Real progress in religion is hampered by the fact that its primary concern is such an enigma. What people name “God” – or better, what they mean when they use this term – is nearly impossible to pin down. This is partly due to the inherent difficulty in defining something that admittedly has no boundaries or limits. But perhaps an even stronger factor has to do with the indefinite nature of experience itself, like a moving stream in continuous change.
When these two factors (a supposedly boundless object and the dynamic subjectivity of experience) are forgotten, religion becomes a seedbed of dangerous conviction and spiritual oppression. Once orthodoxy is convinced that it has the last word on God, there is no end to what it might muster, justify, or condone in promoting and defending its truth. Well, there actually is an end, once there’s nothing left to burn.
As an outspoken critic of religious orthodoxy and its god – and now I’ve shifted to the lower case, for reasons to be explained shortly – I try to maintain a sharp distinction between our names for God and that which we are presuming to name. Our unique capacity as a species for meaning-making makes us susceptible to falling under our own spell, where we start to believe that reality is as we imagine it to be. (Of course, crucial to this trance-state is forgetting that we have imagined it!)
In this post I will offer an understanding of religion’s primary concern, specifically exploring how experience, meaning, and truth come together (or fall apart) in this often baffling enterprise. An operating assumption throughout is that our names and representations of God – in other words, our various gods – can never fully or finally capture the reality under consideration. If we can agree on this (and not forget it), then perhaps some constructive dialogue is possible.
Even if our depictions of God are different, and significantly so, at least we can learn to appreciate our different depictions as depth-soundings into the marvelous complexity of human experience. Why do we have to put our depictions (as art, story, or doctrine) up against each other for competition and superior standing? Why not celebrate this diversity, claiming it as proof that God is more (and other) than any of us can imagine?
I think I know why.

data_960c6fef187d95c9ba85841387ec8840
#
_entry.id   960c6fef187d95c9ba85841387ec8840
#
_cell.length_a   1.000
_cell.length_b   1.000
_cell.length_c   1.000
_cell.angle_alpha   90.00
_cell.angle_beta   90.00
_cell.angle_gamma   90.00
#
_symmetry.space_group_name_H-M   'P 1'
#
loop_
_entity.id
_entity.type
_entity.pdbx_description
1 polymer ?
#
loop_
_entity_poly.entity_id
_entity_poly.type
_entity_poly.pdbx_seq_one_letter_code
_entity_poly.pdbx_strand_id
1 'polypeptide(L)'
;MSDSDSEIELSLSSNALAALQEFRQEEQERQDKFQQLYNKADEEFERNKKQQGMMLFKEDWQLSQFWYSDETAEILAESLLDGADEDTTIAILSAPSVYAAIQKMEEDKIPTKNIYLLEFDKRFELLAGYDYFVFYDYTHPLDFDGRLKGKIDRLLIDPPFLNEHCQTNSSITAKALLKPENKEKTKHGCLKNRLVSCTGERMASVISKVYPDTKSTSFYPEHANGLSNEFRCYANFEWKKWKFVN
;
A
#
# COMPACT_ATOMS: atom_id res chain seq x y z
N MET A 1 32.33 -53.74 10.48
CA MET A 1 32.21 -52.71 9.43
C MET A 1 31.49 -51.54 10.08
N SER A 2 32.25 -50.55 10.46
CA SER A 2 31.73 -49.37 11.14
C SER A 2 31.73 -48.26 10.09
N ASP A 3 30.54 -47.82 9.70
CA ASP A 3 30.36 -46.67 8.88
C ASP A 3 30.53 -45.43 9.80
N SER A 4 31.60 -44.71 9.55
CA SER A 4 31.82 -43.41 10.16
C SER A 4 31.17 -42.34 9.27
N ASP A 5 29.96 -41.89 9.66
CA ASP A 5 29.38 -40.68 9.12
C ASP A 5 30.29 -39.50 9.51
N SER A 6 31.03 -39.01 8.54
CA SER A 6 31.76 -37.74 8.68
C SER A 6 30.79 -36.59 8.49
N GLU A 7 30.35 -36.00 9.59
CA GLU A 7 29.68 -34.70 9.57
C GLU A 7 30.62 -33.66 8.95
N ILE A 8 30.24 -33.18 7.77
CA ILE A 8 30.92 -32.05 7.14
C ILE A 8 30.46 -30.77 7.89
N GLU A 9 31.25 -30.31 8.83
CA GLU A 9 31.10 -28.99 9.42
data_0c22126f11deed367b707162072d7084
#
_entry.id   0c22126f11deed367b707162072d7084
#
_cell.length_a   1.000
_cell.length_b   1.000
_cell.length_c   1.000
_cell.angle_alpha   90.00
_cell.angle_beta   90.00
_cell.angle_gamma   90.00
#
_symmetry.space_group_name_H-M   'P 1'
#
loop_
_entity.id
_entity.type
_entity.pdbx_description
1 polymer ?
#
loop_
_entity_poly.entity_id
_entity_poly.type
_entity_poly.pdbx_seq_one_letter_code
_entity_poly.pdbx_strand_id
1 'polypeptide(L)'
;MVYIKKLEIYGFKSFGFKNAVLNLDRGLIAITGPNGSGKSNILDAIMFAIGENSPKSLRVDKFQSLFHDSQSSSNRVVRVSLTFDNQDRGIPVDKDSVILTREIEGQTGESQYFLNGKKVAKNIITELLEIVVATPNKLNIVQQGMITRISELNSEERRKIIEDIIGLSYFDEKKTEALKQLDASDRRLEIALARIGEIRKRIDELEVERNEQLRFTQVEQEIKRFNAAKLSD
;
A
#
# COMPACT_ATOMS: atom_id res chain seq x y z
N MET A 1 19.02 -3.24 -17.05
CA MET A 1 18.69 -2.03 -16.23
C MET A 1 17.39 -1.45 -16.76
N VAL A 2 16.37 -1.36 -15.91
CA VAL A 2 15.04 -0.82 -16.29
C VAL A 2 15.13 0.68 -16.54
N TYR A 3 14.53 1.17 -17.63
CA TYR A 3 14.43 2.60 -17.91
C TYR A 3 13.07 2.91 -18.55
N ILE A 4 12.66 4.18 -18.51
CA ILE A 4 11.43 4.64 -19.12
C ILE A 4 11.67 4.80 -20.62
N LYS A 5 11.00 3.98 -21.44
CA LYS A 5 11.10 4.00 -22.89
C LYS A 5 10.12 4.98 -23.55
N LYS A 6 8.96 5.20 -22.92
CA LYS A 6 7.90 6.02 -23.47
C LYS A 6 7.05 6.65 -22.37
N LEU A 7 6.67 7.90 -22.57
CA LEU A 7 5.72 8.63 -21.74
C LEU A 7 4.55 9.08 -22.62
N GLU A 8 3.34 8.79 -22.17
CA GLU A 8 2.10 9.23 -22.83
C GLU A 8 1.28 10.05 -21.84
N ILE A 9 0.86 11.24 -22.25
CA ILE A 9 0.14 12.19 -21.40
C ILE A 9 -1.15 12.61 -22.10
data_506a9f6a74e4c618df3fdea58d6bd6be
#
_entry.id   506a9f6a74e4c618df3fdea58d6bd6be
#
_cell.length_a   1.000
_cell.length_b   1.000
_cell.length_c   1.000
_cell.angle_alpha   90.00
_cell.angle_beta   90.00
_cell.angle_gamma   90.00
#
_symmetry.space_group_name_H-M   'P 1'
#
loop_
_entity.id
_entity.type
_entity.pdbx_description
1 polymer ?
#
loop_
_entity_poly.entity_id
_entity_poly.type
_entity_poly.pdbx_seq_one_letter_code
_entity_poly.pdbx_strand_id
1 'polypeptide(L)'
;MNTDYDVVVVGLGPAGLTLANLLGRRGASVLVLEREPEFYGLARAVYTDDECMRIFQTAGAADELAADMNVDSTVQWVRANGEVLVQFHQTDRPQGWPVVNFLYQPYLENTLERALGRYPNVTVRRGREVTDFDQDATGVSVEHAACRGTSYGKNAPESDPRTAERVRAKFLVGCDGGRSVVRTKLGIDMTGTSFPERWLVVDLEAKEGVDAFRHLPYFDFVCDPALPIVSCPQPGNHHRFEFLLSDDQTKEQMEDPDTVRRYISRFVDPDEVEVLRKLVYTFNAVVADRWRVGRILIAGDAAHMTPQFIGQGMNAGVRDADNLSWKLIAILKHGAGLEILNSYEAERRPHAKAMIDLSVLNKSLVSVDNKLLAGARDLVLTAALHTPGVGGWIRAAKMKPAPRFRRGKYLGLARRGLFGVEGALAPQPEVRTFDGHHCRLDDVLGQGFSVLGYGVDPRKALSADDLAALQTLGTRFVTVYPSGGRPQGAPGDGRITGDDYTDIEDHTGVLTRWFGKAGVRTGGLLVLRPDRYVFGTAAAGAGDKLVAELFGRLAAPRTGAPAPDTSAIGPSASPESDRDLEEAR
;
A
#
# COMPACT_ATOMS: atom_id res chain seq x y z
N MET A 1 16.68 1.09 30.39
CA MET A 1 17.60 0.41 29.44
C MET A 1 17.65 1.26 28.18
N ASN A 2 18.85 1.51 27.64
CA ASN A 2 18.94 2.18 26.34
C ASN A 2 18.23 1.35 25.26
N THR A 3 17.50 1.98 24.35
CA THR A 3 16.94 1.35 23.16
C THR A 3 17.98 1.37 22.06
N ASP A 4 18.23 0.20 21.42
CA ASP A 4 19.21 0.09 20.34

God as Divine Absolute
It’s interesting how, at the higher levels of theological reflection, God is depicted in such abstract terms and extrapolated to such infinite degrees, that most (if not all) of our differences are logically eliminated. It no longer matters whether we’re talking about the ultimate reality according to Jews, Christians, Muslims or even Buddhists. Once you bracket out the traditional names for the Absolute (referring to what is utterly independent and unconditioned), the reality under consideration is identical.
The reason for this remarkable similarity has to do with the inevitable effect of pushing definitions into infinity (e.g., the Divine Absolute as omniscient, omnipresent, omnipotent), which is to erase them or stretch them so far that they no long define anything. By definition, so to speak, the Absolute is beyond definition. Whatever qualities are attributed to it are necessarily amplified to an infinite degree – exploded into everything and beyond.
As the Divine Absolute, God is everywhere. If God isn’t in this tree or that cloud, or even in my enemy; if God is only in heaven or on earth, but not in hell – then there is a location where God isn’t, which logically means that God is not everywhere after all. If we are going to reflect on the logical perfection of the Divine Absolute, then anything that is in the nature of God will be without limits, that is to say, infinite. That’s why, at this level of reflection, the differences among our traditional gods dissolve away, leaving only The Unlimited which includes everything but is not dependent on anything for its existence.
This capacity for higher-order thinking is a fairly late development in our individual maturation, coming only after we have gained the cognitive functions and language skills to support what Piaget named formal operations, the ability for symbolic and abstract thought. I like to think of this as the “logical refinery” where concepts drawn from experience are stripped of their situational “dross” and changed into pure ideas, or ideals. God, at this level of abstraction, is not a being belonging to this or that tradition, but absolute and limitless Being, that which transcends yet includes existence itself.